The man accused of shooting dead 51 Muslim worshippers in the Christchurch mosque attacks was formally charged with terrorism for the first time on Tuesday, New Zealand police said.
“A charge of engaging in a Terrorist Act under section 6A of the Terrorism Suppression Act 2002 has now been filed against Brenton Tarrant,” police said in a statement.
They said that in addition to the terror charge, Tarrant now faces 51 charges of murder and 40 of attempted murder over the March 15 attacks in the South Island city.
“The charge will allege that a terrorist act was carried out in Christchurch,” police said in a statement.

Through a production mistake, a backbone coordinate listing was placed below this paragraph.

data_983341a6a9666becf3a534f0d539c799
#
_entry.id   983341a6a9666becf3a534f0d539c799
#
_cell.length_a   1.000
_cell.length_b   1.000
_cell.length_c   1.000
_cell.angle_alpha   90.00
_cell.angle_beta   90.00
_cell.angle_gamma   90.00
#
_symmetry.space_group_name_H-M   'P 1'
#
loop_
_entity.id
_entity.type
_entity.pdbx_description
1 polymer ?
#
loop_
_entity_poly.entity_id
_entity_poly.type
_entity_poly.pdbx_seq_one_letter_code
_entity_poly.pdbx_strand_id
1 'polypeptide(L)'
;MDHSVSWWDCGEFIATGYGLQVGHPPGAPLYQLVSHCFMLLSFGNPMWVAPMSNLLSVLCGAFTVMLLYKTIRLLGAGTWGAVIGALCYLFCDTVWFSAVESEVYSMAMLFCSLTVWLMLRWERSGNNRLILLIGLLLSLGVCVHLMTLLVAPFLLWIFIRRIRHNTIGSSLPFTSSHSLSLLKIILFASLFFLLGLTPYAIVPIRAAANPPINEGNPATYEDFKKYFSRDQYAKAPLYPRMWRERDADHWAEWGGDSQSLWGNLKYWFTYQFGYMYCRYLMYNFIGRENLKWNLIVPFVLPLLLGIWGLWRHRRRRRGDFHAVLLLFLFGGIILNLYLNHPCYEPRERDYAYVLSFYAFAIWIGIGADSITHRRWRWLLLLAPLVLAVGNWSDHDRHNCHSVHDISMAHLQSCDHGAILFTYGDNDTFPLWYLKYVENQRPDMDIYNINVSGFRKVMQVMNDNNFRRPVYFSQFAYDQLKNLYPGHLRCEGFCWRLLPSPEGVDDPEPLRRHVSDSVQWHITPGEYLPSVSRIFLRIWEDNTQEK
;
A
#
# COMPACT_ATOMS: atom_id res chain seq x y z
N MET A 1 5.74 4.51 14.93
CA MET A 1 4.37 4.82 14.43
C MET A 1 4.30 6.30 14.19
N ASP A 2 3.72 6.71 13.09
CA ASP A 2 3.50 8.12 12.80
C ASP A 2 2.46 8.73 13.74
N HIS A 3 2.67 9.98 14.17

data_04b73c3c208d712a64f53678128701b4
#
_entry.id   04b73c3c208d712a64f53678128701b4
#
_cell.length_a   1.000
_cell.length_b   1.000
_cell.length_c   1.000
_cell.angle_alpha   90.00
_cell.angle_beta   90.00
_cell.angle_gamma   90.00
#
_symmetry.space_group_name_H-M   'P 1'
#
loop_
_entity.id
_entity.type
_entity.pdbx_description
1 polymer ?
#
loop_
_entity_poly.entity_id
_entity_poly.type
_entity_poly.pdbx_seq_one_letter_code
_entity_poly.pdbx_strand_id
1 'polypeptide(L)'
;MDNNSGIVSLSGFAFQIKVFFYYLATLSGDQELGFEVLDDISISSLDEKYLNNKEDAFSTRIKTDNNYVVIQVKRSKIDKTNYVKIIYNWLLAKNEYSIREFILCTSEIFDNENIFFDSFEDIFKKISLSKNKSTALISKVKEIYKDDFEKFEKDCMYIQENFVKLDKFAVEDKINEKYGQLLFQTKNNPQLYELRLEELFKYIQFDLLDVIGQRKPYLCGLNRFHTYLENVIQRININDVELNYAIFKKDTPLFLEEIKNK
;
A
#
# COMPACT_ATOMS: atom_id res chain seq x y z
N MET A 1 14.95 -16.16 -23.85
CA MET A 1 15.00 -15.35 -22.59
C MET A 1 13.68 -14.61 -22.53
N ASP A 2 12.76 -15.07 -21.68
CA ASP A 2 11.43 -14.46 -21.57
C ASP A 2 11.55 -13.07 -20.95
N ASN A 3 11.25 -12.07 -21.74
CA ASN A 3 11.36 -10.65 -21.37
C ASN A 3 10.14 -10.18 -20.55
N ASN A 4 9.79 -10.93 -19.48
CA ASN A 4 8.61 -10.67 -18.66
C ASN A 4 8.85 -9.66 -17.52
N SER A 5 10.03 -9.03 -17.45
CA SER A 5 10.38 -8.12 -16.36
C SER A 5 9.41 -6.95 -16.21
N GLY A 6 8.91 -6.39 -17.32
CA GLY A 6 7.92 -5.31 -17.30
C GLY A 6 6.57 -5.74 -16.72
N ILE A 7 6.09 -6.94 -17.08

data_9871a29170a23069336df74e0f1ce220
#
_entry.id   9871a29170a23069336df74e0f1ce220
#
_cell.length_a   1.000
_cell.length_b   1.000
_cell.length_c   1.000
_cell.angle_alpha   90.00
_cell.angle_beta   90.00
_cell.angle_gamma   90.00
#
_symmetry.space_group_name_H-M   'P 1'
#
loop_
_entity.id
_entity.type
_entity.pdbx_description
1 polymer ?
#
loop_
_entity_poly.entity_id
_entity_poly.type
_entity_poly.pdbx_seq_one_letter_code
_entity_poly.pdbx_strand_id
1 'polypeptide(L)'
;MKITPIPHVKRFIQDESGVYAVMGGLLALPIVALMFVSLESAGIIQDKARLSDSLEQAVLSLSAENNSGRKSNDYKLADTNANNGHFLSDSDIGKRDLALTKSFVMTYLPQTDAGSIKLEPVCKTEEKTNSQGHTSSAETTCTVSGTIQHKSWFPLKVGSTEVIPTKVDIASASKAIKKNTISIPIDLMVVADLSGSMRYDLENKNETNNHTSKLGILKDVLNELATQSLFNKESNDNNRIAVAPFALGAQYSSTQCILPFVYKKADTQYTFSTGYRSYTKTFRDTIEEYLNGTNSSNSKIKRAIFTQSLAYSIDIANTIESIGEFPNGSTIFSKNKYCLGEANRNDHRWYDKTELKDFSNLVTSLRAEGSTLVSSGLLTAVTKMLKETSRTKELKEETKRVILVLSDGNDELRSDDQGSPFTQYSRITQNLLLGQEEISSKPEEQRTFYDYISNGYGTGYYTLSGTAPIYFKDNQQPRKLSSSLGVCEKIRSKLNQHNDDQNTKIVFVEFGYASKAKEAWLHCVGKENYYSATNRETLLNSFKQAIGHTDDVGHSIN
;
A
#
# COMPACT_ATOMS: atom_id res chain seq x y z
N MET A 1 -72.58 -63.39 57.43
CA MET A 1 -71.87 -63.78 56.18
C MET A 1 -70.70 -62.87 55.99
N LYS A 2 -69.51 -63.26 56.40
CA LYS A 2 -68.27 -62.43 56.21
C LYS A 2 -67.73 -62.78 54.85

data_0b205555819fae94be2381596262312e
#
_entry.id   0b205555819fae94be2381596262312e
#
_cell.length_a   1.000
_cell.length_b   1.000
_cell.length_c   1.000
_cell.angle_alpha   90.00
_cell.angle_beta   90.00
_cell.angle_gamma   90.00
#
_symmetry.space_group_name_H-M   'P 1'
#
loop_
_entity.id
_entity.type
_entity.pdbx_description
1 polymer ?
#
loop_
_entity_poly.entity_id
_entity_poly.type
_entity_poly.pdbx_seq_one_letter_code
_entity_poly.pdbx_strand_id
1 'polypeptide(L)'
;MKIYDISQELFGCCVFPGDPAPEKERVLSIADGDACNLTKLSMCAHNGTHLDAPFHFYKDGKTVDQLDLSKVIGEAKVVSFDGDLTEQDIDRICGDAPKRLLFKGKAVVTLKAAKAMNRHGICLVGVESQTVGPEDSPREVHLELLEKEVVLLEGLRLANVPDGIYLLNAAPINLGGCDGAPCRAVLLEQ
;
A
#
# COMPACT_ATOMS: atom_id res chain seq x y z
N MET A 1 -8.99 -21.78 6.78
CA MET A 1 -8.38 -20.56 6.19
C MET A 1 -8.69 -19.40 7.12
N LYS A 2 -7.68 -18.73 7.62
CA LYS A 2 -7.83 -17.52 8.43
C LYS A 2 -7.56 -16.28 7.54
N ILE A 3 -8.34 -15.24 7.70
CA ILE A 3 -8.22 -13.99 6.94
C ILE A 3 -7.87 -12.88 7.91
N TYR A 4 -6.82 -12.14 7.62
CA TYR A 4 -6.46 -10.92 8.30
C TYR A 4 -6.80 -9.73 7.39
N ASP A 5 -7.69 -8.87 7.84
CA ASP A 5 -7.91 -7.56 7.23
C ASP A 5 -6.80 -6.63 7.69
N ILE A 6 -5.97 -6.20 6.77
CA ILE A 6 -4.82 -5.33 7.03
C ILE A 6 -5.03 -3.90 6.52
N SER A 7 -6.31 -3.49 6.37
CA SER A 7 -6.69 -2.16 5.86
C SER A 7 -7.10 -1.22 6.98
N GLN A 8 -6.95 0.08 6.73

New Zealand Prime Minister Jacinda Ardern has characterized the mosque killings a well-planned “terrorist attack” since the day Tarrant, a self-described white supremacist, allegedly carried them out.
But until now the charges against him were less expansive, as New Zealand's Terrorism Suppression Act was only introduced in 2002 and is untested in the courts.
Police said the decision to lay the terror charge was made after consultations with prosecutors and government legal experts.
Tarrant, a 28-year-old Australian, is currently in a high security prison undergoing tests to determine if he is mentally fit to stand trial.
His next court appearance is scheduled for June 14.
Police said they had met survivors and victims’ families Tuesday to explain the additional charges.
“Police are committed to providing all the support necessary for what will be a challenging and emotional court process to come for the victim's families and survivors of the attack,” they said.